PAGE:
Whaling Communities

The spatial organization of New England’s whaling communities like New Bedford, produced new relationships and gender roles within the communities.  Men and women were no longer separated solely by industry but now also geographically by land and sea. The arrangement of maritime couples changed the dynamics of family relationships and generated new gender roles for women, in particular, the whaler’s wives.  Unlike the rigid social division of labor in factories the whaling industry depended as much on males as it did on females.  Whale fisheries relied on women and their essential role in controlling the land while the men were at sea in order to operate.[i]   While the women had control over social, economic and cultural aspects of the community the whale fishery held a control over them as well.  Whalebone manifested this power, as it was a product of the industry that simultaneously empowered and limited women.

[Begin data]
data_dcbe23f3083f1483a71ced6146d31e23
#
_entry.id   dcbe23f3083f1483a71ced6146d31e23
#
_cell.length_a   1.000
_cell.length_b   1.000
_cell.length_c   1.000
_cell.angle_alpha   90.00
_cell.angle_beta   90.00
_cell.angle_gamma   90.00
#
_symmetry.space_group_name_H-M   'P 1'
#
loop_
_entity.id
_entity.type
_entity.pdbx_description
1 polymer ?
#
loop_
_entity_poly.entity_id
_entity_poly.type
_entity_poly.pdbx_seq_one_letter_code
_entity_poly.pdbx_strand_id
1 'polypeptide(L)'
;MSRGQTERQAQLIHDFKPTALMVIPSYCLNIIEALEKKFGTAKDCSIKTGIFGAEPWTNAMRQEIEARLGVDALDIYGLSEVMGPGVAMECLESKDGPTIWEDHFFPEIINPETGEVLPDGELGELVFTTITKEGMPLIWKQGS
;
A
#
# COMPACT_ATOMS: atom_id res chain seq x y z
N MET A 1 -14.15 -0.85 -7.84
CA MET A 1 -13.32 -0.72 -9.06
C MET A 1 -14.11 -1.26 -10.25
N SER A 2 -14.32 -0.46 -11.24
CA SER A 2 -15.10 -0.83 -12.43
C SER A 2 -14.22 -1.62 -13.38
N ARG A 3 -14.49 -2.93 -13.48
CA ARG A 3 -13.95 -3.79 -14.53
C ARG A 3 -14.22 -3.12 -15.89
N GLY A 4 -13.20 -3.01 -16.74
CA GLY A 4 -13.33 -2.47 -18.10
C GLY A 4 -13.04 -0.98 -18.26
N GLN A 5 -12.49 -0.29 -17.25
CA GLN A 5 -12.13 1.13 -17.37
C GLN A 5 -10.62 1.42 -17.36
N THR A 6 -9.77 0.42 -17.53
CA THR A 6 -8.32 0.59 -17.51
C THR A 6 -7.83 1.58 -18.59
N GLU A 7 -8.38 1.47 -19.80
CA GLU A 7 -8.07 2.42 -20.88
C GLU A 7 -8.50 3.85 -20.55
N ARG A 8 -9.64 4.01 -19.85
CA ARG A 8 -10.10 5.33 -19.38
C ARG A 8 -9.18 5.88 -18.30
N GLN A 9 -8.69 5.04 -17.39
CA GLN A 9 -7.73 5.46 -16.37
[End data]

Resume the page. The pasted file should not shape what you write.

“The Manner of Catching Whales,” An English image depicting early-eighteenth-century whaling off Greenland, reproduced in Churchill’s Voyages, Vol. 1 (London, 1744). Courtesy of Old Dartmouth Historical Society-New Bedford Whaling Museum (Neg. 16192)

“Stove boat,” ca. 1840, watercolor by unknown whaleman artist. This image vividly depicts one of the dangers of the chase: having the boat “stove” or smashed by the whale. Courtesy of Old Dartmouth Historical Society-New Bedford Whaling Musuem (Neg. 6772)


[i] Norling, Lisa. Captain Ahab Had a Wife, 6.

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